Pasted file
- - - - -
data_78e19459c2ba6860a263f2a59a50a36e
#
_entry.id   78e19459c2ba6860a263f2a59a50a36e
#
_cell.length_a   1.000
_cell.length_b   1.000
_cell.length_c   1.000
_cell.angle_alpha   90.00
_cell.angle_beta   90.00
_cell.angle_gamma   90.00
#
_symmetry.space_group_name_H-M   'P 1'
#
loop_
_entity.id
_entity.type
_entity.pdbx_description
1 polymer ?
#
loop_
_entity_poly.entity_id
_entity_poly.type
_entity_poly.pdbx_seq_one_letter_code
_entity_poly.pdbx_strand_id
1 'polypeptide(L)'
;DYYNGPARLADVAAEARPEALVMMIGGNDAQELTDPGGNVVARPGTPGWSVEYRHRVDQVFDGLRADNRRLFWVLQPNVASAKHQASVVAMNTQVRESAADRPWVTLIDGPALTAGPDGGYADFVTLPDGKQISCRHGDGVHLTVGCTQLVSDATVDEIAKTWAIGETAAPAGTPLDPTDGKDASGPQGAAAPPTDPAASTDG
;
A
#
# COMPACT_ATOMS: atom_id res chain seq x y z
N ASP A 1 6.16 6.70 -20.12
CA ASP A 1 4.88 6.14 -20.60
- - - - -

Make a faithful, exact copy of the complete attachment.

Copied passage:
data_78e19459c2ba6860a263f2a59a50a36e
#
_entry.id   78e19459c2ba6860a263f2a59a50a36e
#
_cell.length_a   1.000
_cell.length_b   1.000
_cell.length_c   1.000
_cell.angle_alpha   90.00
_cell.angle_beta   90.00
_cell.angle_gamma   90.00
#
_symmetry.space_group_name_H-M   'P 1'
#
loop_
_entity.id
_entity.type
_entity.pdbx_description
1 polymer ?
#
loop_
_entity_poly.entity_id
_entity_poly.type
_entity_poly.pdbx_seq_one_letter_code
_entity_poly.pdbx_strand_id
1 'polypeptide(L)'
;DYYNGPARLADVAAEARPEALVMMIGGNDAQELTDPGGNVVARPGTPGWSVEYRHRVDQVFDGLRADNRRLFWVLQPNVASAKHQASVVAMNTQVRESAADRPWVTLIDGPALTAGPDGGYADFVTLPDGKQISCRHGDGVHLTVGCTQLVSDATVDEIAKTWAIGETAAPAGTPLDPTDGKDASGPQGAAAPPTDPAASTDG
;
A
#
# COMPACT_ATOMS: atom_id res chain seq x y z
N ASP A 1 6.16 6.70 -20.12
CA ASP A 1 4.88 6.14 -20.60